How to Stay Cool at Summer Concerts
20 May 2015

How to Stay Cool at Summer Concerts

20 May 2015

When summer heats up, concerts are the cool place to be (especially when they sell ice water and have spray fans).

Whether you make a road trip to Woodstock, sit in the nosebleed section at The Hollywood Bowl, or relax at your small town’s weekly concert in the park series, if you’re anything like us you’ll be spending plenty of hours sprawled on a picnic blanket or sitting in the stands of your favorite venue, enjoying music while the sun goes down.

How Hearing Loss Ruins Summer Concerts

How to Stay Cool at Summer ConcertsBut staying cool isn’t just a matter of body temperature. For reference, here are a few things we consider uncool:

1. The guy driving in front of us that doesn’t use his blinker

2. When our mom tries to dance in public

3. Damaging our hearing because of something completely preventable

You can’t control other drivers or your mom’s dance moves, but you can control how your hear when the music heats up. Whether you’re a fan of rock, country, hip-hop, techno or electronic, music concerts on average, fall between 95dB to 112dB.

What does this mean for your ears?

Sustained exposure at 90-95dB can result in hearing loss, which is the sweet spot for sound at many concerts. Pain can begin at 125dB, and short-term hearing loss can occur at 140dB.

Imaging packing yourself into a room with 500 other people at Aloe Blacc’s concert, shoving your way as close to the stage as possible. Standing right underneath a set of speakers for several hours, you snap photos, sing along, and stumble home with a slight ringing in your ear. You sleep it off and forget all about it. But depending on the number of concerts you attend each year, cumulative damage cannot be reversed.

Don’t take our word for it. The Occupational Safety and Health Administration’s (OSHA) safe duration standards for noise exposure recommends that exposure to 95dB should be limited to four hours, and 100dB should be limited to two hours. The National Institute for Occupational Safety and Health (NIOSH) guidelines are even stricter, limiting music at 95dB to just one hour.

Concert-with-hands-in-the-air-SMALL

If you’re not a numbers fan, allow us to sum it up for you: protect your ears, because the ringing sensation you experience post-concert can significantly impair your hearing for hours or days, and can leave you with a headache. Once the headache is gone, hearing damage lingers.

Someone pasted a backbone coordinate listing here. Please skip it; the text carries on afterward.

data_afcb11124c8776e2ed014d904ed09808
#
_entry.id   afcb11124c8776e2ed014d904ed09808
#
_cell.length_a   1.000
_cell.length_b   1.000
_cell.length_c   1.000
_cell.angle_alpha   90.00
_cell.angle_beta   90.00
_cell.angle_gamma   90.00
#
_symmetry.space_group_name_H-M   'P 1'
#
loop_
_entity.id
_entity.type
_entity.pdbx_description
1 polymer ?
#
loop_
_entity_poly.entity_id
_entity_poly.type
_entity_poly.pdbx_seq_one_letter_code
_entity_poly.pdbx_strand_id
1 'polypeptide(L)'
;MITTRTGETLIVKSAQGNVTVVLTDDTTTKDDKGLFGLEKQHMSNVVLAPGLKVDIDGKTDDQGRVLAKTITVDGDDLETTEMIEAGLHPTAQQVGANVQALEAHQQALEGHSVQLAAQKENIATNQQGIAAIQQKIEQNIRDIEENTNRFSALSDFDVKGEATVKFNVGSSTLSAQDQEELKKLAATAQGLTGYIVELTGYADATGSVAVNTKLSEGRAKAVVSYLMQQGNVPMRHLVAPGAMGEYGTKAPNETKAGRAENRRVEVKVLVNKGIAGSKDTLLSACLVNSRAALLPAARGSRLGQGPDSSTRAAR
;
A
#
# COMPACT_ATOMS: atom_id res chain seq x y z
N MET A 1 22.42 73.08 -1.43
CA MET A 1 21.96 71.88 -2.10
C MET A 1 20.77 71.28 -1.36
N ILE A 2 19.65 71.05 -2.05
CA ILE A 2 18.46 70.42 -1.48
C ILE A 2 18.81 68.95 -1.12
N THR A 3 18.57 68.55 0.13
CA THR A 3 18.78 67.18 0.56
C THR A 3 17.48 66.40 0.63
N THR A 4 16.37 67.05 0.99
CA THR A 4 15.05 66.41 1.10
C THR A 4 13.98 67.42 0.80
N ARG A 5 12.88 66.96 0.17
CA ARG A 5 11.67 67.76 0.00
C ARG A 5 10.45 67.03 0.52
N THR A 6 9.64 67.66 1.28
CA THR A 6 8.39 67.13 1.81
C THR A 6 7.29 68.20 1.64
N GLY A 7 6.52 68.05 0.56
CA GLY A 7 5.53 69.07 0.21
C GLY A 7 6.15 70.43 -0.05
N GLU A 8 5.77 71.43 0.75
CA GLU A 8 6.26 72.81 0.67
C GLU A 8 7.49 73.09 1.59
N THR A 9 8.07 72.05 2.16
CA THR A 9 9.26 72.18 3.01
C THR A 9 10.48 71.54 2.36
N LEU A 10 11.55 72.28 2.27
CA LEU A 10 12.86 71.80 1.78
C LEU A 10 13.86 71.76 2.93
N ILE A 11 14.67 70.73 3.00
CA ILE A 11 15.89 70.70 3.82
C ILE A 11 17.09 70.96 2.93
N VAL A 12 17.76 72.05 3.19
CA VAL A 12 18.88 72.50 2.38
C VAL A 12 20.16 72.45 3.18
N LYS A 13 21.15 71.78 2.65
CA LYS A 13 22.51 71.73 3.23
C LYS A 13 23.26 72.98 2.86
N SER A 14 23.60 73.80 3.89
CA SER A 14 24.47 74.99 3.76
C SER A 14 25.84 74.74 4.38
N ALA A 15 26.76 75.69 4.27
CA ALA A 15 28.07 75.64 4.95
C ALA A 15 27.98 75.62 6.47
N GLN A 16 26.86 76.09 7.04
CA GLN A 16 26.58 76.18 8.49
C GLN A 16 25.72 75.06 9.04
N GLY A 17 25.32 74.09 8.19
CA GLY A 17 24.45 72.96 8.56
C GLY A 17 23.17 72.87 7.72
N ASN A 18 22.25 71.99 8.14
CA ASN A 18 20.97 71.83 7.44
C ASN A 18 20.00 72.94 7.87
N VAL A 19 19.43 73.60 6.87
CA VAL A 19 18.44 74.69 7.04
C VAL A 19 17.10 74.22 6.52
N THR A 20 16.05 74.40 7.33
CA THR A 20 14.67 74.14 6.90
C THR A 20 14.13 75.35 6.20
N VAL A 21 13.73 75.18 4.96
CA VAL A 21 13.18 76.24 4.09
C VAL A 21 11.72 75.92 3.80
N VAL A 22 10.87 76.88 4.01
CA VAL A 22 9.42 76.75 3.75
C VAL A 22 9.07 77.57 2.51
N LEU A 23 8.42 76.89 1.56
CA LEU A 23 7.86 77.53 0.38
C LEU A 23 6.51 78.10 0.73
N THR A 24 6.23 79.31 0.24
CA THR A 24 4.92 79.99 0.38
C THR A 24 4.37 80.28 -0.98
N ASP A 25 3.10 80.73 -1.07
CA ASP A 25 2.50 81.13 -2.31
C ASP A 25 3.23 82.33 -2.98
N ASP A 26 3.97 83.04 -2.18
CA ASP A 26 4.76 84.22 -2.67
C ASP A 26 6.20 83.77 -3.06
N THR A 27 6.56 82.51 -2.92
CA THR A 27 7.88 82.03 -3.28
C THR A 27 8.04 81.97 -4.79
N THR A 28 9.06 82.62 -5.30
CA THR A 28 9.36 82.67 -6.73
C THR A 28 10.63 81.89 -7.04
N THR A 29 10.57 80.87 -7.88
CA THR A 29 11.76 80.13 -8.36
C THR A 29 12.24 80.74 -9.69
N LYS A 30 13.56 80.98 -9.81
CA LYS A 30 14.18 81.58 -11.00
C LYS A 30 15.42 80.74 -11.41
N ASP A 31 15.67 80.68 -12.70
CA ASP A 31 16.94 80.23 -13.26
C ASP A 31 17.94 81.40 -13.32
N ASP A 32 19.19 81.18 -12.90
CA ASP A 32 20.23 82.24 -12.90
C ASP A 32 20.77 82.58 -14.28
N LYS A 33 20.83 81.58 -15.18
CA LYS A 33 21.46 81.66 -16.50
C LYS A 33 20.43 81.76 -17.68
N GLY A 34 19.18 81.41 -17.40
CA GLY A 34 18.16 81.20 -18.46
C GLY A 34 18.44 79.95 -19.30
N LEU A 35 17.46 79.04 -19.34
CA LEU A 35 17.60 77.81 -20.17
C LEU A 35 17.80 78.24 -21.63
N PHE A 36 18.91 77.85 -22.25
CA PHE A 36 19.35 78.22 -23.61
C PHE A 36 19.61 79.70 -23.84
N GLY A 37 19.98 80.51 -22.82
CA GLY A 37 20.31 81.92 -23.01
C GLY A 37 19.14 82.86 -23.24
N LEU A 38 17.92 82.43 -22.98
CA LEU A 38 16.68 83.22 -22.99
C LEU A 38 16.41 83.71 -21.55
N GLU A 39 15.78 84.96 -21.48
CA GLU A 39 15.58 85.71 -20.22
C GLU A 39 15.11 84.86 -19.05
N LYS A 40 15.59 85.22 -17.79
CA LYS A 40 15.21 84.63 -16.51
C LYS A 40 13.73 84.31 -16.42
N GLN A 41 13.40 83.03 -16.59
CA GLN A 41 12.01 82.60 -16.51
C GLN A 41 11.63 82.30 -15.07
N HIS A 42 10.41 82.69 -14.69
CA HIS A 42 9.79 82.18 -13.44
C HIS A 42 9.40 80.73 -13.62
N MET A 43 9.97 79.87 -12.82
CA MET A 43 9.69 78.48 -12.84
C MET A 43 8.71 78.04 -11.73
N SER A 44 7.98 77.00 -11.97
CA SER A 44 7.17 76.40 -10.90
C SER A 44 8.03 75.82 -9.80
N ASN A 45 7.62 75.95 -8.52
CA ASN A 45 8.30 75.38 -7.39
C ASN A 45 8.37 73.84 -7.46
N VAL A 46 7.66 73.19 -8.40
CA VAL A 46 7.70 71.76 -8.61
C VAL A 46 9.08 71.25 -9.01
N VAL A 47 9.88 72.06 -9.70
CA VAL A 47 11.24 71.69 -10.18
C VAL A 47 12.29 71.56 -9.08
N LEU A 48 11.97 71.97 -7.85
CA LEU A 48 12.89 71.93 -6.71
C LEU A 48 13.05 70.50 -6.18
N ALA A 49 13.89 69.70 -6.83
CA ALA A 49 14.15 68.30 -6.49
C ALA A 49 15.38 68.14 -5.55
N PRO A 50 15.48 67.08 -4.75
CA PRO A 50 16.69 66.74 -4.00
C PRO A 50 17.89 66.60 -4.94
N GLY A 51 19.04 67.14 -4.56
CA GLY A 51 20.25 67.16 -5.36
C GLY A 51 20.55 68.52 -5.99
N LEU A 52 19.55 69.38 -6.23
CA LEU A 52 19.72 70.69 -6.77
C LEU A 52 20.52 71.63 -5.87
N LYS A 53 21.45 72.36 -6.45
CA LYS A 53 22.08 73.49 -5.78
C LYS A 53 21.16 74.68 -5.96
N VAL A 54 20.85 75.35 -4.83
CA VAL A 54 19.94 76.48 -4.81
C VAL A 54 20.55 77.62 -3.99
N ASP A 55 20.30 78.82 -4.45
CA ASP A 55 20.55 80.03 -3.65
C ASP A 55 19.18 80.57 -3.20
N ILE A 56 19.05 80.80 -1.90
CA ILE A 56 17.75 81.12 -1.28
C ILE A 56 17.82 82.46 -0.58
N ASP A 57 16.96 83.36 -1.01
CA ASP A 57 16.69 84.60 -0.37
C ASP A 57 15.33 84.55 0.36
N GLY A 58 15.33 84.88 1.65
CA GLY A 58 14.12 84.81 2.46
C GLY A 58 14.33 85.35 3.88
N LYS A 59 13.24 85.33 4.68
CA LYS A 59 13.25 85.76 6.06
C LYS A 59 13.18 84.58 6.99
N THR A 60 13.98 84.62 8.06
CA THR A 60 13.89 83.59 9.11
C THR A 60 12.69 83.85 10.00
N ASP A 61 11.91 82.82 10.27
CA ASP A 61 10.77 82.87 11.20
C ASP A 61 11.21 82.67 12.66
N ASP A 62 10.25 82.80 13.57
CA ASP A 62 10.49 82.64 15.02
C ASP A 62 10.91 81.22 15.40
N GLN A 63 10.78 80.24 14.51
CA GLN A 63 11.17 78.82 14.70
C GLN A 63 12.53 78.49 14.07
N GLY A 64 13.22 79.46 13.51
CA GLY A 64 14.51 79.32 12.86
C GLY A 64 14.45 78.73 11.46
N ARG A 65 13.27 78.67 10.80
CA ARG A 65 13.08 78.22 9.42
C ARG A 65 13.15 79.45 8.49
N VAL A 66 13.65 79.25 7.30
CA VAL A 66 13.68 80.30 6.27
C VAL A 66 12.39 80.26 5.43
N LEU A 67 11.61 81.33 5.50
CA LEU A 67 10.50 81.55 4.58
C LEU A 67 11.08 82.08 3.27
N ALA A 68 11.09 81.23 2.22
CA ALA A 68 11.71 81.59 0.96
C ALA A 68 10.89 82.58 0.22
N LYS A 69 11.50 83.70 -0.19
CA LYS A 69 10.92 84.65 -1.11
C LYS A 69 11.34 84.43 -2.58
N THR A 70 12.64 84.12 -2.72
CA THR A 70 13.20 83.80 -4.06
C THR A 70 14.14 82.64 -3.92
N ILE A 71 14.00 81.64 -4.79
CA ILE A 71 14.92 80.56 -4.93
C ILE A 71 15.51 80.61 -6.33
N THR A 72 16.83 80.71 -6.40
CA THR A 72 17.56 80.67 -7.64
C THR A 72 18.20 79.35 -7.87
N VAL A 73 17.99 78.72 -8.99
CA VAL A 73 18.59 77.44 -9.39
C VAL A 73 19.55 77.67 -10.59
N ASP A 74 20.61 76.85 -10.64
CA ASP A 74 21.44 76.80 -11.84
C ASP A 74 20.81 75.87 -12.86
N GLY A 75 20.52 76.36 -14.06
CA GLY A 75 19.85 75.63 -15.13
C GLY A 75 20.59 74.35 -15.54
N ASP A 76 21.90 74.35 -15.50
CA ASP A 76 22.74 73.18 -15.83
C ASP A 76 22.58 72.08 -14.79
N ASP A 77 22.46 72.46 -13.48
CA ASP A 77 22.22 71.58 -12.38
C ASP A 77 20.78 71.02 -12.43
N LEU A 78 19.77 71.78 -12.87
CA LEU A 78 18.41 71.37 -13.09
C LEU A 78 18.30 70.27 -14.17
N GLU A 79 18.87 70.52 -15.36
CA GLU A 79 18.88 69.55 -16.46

If you forego our advice, the good news is hearing aids have come a long way. They’re small, unobtrusive, and fit delicately in your ear so most people won’t even notice you’re wearing them.

The bad news is noise-induced hearing loss (like the kind you can experience from rocking out to your favorite concerts every summer), is irreversible.

Just remember, bands can make a comeback, but your hearing can’t.

Bands Can Make a Comeback, Your Hearing Can't

5 Things to Pack for Your Next Concert

Now that you’re ready to stay cool and listen carefully this summer, here are a few of our favorite things to bring along.

1. Picnic Blanket. A picnic blanket serves double duty by offering you a place to sit, or serving to keep you warm once the sun goes down.

2. Hearing Protection. High fidelity ear buds protect your ears, and don’t change the sound of your favorite band!

3. Reusable Water Bottle. Don’t forget to stay hydrated, especially when you’re outside all day! We’re partial water bottles are eco friendly and BPA free.

4. Great Food. Music and food go hand in hand. But not all recipes can stand the heat. Pack sturdy sandwiches like these, pasta salads, kettle chips, fruit, and portable desserts like cookies or brownies.

5. Friends. You might not pack your friends in your purse or backpack, but definitely bring them along!

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